Elsewhere in Ukraine, Russia’s continuing occupation of Crimea means its residents now live in a place where freedom of expression and religion are no longer respected, but rather abused.  Over 90 Ukrainian citizens languish as political prisoners in detention in Russia and Russian-controlled facilities in Crimea.  These individuals are guilty of little more than voicing their objection to Russia’s occupation, holding membership in organizations deemed “illegal” by Russia, or practicing a religion Moscow finds undesirable and claims is “extremist.” Is this the thinking of the people of Russia?


We call your attention to the case of 36-year-old, blind Crimean Tatar activist Alexander Sizikov detained since July 7, denied appropriate care, and is now being subjected to a one-month punitive psychiatric examination.  Sizikov was one of seven Crimean Tatar activists detained during the July 7 armed searches and raids by Russia’s Federal Security Service. 


Sizikov was reportedly arrested in retaliation for peacefully protesting Russia’s repression of Crimean Tatar Muslims and calling for the release of an imprisoned Crimean Solidarity activist.  Sizikov’s attorneys and credible human rights NGOs believe the punitive psychiatric examination is an attempt to declare Sizikov mentally unfit and confine him to effective imprisonment in a psychiatric facility in lieu of formal imprisonment.  Shades of the bad past we thought had been left behind. Sizikov is just one of the many cases in which Russian authorities have subjected Crimean Tatars to intimidation, harassment, detention, imprisonment, and punitive psychiatric examinations as a means to silence opposition to its occupation of Crimea. Is this conduct representative of the values and beliefs of the people of Russia?


It is high time for Moscow to end its widespread campaign of repression in Crimea.  We call on Russia to immediately release all Ukrainians it has unjustly imprisoned to their homes and families, to withdraw from Crimea, and to return full control of the peninsula to Ukraine and eliminate the sore on the security arrangement and the people of Europe 

I know that my Russian colleague, Alexander Lukashevich, the Ambassador, holds the OSCE in high regard – we have talked about it.  He has spoken on many occasions with obvious pride about his long history working at this organization.  Despite the difficult period in which we today find ourselves, the OSCE remains a cooperative organization focused on the shared goal of building and maintaining security in the region.  That goal can only be met when Russia ceases its aggressive policies and recommits to the principles of the Helsinki Final Act.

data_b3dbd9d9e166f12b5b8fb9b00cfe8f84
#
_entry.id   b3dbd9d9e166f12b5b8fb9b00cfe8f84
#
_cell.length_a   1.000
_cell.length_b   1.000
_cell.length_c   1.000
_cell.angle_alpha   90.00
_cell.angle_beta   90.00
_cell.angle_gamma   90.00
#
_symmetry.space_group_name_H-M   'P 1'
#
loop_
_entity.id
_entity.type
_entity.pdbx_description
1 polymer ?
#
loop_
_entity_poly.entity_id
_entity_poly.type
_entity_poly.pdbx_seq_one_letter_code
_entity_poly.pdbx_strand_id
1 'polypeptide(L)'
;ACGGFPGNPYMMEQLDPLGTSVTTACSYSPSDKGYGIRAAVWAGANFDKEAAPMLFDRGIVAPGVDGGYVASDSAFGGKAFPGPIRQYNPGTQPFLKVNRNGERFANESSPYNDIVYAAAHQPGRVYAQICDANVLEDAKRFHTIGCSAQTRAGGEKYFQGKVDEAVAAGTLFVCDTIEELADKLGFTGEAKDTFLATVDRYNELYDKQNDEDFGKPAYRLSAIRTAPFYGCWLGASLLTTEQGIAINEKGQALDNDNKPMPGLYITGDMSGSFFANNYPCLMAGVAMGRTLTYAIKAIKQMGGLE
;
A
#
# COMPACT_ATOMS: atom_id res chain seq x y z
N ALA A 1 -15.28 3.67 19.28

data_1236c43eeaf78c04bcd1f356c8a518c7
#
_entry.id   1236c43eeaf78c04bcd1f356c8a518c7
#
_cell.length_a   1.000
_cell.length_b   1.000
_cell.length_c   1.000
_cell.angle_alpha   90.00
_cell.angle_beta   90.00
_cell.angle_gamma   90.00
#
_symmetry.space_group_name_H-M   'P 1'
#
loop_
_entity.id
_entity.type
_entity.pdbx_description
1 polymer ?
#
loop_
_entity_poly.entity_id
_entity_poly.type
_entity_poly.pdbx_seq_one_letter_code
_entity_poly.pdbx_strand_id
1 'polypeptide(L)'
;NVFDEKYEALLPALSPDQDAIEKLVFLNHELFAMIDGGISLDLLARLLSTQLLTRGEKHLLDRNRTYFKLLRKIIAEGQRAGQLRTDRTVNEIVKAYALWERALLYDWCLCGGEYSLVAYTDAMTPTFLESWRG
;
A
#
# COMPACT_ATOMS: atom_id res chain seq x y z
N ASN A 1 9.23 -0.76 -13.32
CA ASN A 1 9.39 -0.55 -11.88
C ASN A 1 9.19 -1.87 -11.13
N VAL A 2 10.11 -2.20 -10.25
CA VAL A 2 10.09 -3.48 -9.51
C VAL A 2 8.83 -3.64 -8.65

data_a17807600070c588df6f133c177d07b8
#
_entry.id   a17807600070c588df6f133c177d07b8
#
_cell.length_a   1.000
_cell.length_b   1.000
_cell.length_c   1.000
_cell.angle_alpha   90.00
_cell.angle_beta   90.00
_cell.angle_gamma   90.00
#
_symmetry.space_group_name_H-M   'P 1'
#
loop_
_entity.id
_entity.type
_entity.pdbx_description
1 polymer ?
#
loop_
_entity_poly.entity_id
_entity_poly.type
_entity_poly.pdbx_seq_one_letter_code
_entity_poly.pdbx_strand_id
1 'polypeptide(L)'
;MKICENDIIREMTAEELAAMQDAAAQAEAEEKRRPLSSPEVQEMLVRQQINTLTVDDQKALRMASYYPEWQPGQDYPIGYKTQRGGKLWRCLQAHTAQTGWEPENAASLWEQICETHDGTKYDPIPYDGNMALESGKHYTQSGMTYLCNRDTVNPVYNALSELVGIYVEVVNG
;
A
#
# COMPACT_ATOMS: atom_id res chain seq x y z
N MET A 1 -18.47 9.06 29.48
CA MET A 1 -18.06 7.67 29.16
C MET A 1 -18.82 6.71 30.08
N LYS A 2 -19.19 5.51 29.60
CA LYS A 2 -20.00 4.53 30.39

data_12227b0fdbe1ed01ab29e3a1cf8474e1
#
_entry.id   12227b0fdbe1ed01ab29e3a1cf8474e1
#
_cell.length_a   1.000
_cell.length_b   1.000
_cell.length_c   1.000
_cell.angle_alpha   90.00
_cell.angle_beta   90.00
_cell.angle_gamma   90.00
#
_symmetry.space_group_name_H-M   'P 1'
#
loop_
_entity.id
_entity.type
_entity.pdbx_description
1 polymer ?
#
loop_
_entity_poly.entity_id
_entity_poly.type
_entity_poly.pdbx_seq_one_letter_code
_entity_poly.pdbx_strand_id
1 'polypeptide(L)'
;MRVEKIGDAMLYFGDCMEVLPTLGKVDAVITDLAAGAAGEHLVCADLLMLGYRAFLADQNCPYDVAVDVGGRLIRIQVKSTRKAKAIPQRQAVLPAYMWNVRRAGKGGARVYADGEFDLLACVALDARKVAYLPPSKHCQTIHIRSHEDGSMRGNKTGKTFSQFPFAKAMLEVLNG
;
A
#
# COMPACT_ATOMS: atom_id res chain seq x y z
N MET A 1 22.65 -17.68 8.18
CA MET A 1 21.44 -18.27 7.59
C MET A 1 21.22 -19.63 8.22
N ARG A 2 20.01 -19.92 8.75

Let me offer a quick and simple step for Russia to earn goodwill and rekindle the spirit of Helsinki: continue the trilateral negotiations with Australia and the Netherlands with regard to the downing of flight MH-17.  We heartily agree with the European Union – and the other countries, Switzerland, Canada and the others that have spoken here today – that more than six years since this tragedy, the 298 victims and their next of kin deserve justice.  The United States supports all efforts to establish truth, justice, and accountability, in line with UN Security Council Resolution 2166.


Mr. Chairman, let me once again make clear, the United States fully supports Ukraine’s sovereignty, independence, and territorial integrity within its internationally recognized borders, including its territorial waters.  We do not, nor will we ever, recognize Russia’s purported annexation of Crimea.  We join our European and other partners in re-affirming our Minsk-related sanctions against Russia will remain in place until Russia fully implements its Minsk commitments.  The Crimea-related sanctions will remain in place until Russia returns full control of the peninsula to Ukraine.


 Thank you, Mr. Chairman.